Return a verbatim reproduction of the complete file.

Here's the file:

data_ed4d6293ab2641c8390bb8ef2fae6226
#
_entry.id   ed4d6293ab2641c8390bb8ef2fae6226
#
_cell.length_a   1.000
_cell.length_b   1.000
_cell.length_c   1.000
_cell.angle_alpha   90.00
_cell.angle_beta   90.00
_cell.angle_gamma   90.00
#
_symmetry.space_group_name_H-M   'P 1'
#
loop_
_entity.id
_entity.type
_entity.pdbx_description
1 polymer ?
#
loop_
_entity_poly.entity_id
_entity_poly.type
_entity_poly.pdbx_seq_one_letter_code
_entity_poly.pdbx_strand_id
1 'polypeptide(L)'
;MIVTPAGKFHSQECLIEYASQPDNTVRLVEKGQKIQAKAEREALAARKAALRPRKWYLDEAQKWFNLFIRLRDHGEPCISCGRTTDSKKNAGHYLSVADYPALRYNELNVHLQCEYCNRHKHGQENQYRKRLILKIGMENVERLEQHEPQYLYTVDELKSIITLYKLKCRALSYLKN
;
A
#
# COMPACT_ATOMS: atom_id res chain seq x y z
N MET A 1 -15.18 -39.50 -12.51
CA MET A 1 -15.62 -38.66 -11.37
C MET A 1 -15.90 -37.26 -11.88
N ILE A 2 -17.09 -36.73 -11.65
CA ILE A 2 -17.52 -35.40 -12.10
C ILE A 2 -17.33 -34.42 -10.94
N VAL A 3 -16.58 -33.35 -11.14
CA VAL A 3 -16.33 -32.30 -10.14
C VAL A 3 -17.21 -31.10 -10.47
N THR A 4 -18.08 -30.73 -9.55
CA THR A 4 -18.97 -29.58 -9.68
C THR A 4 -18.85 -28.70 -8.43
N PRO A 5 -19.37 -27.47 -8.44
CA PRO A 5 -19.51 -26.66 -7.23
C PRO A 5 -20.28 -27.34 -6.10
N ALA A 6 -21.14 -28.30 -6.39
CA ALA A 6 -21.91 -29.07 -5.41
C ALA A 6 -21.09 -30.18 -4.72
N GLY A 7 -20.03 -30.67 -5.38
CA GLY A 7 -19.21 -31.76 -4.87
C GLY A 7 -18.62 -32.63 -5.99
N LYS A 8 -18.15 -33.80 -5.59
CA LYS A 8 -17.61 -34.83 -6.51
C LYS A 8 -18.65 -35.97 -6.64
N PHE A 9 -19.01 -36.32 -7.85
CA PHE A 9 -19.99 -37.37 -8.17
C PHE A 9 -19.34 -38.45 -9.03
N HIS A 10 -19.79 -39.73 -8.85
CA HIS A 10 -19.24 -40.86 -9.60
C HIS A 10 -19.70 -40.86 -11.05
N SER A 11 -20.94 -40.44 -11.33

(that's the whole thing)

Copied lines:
data_ed4d6293ab2641c8390bb8ef2fae6226
#
_entry.id   ed4d6293ab2641c8390bb8ef2fae6226
#
_cell.length_a   1.000
_cell.length_b   1.000
_cell.length_c   1.000
_cell.angle_alpha   90.00
_cell.angle_beta   90.00
_cell.angle_gamma   90.00
#
_symmetry.space_group_name_H-M   'P 1'
#
loop_
_entity.id
_entity.type
_entity.pdbx_description
1 polymer ?
#
loop_
_entity_poly.entity_id
_entity_poly.type
_entity_poly.pdbx_seq_one_letter_code
_entity_poly.pdbx_strand_id
1 'polypeptide(L)'
;MIVTPAGKFHSQECLIEYASQPDNTVRLVEKGQKIQAKAEREALAARKAALRPRKWYLDEAQKWFNLFIRLRDHGEPCISCGRTTDSKKNAGHYLSVADYPALRYNELNVHLQCEYCNRHKHGQENQYRKRLILKIGMENVERLEQHEPQYLYTVDELKSIITLYKLKCRALSYLKN
;
A
#
# COMPACT_ATOMS: atom_id res chain seq x y z
N MET A 1 -15.18 -39.50 -12.51
CA MET A 1 -15.62 -38.66 -11.37
C MET A 1 -15.90 -37.26 -11.88
N ILE A 2 -17.09 -36.73 -11.65
CA ILE A 2 -17.52 -35.40 -12.10
C ILE A 2 -17.33 -34.42 -10.94
N VAL A 3 -16.58 -33.35 -11.14
CA VAL A 3 -16.33 -32.30 -10.14
C VAL A 3 -17.21 -31.10 -10.47
N THR A 4 -18.08 -30.73 -9.55
CA THR A 4 -18.97 -29.58 -9.68
C THR A 4 -18.85 -28.70 -8.43
N PRO A 5 -19.37 -27.47 -8.44
CA PRO A 5 -19.51 -26.66 -7.23
C PRO A 5 -20.28 -27.34 -6.10
N ALA A 6 -21.14 -28.30 -6.39
CA ALA A 6 -21.91 -29.07 -5.41
C ALA A 6 -21.09 -30.18 -4.72
N GLY A 7 -20.03 -30.67 -5.38
CA GLY A 7 -19.21 -31.76 -4.87
C GLY A 7 -18.62 -32.63 -5.99
N LYS A 8 -18.15 -33.80 -5.59
CA LYS A 8 -17.61 -34.83 -6.51
C LYS A 8 -18.65 -35.97 -6.64
N PHE A 9 -19.01 -36.32 -7.85
CA PHE A 9 -19.99 -37.37 -8.17
C PHE A 9 -19.34 -38.45 -9.03
N HIS A 10 -19.79 -39.73 -8.85
CA HIS A 10 -19.24 -40.86 -9.60
C HIS A 10 -19.70 -40.86 -11.05
N SER A 11 -20.94 -40.44 -11.33